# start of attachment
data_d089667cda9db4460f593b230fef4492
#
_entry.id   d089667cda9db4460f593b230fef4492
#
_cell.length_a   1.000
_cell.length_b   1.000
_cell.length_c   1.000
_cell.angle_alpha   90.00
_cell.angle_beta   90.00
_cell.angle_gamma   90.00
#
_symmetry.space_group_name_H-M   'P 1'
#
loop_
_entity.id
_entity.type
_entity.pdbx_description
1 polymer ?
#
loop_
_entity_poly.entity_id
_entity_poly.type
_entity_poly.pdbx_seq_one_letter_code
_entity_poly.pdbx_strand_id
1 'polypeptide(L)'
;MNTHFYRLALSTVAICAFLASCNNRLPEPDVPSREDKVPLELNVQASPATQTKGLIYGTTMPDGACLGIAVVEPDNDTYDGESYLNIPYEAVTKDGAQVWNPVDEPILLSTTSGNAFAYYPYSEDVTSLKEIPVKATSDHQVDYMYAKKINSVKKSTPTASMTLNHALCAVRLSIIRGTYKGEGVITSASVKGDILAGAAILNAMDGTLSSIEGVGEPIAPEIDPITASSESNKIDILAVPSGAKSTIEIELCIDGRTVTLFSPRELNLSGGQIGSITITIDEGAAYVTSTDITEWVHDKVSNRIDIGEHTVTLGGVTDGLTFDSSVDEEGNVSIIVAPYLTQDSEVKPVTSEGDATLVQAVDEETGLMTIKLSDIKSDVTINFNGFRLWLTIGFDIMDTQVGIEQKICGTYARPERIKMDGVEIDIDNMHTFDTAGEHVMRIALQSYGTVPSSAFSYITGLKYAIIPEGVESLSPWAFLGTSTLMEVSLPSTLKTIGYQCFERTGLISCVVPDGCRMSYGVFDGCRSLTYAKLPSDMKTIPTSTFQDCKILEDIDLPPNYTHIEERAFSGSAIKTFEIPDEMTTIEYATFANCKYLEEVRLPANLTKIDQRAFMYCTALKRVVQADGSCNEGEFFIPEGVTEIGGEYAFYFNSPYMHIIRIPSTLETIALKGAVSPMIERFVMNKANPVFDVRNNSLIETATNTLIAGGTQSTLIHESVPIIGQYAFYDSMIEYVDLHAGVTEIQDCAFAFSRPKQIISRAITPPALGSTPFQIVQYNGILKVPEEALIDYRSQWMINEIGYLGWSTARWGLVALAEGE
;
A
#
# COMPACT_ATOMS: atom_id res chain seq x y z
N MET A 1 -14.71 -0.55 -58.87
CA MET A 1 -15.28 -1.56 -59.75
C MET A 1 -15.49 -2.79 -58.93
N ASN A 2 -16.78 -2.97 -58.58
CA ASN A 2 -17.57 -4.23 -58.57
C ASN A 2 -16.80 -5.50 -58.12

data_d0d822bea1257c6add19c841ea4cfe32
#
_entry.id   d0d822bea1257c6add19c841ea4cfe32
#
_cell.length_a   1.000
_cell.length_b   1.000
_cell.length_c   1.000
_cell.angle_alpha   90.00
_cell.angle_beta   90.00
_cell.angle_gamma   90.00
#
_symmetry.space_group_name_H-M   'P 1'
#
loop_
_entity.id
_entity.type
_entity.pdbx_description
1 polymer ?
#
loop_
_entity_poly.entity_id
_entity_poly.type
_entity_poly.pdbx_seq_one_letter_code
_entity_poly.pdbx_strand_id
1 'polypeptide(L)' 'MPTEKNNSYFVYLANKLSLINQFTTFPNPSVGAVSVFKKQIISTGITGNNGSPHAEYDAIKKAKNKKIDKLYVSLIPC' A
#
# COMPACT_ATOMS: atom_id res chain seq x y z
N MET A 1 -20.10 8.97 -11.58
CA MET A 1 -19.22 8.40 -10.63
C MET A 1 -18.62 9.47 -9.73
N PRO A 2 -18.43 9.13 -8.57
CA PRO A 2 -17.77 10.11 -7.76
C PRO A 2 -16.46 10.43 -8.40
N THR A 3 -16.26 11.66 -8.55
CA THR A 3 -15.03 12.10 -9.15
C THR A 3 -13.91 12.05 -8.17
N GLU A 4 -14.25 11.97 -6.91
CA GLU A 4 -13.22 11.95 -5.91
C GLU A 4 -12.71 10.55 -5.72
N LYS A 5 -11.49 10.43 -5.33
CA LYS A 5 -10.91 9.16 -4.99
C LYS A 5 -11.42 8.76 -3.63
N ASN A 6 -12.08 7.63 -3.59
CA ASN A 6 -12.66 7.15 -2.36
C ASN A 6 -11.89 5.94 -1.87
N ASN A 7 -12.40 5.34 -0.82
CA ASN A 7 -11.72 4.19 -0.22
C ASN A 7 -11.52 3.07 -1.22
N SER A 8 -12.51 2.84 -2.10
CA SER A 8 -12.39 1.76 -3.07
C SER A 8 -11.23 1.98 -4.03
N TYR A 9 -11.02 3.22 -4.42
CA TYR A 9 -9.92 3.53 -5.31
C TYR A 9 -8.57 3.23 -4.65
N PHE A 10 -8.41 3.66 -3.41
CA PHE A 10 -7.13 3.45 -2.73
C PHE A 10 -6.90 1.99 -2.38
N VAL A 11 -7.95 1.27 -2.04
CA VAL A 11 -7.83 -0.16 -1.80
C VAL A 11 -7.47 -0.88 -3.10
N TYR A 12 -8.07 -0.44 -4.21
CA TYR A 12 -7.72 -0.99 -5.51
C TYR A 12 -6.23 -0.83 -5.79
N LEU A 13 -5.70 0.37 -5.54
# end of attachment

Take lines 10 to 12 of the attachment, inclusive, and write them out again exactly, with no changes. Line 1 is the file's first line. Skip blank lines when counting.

_cell.angle_gamma   90.00
#
_symmetry.space_group_name_H-M   'P 1'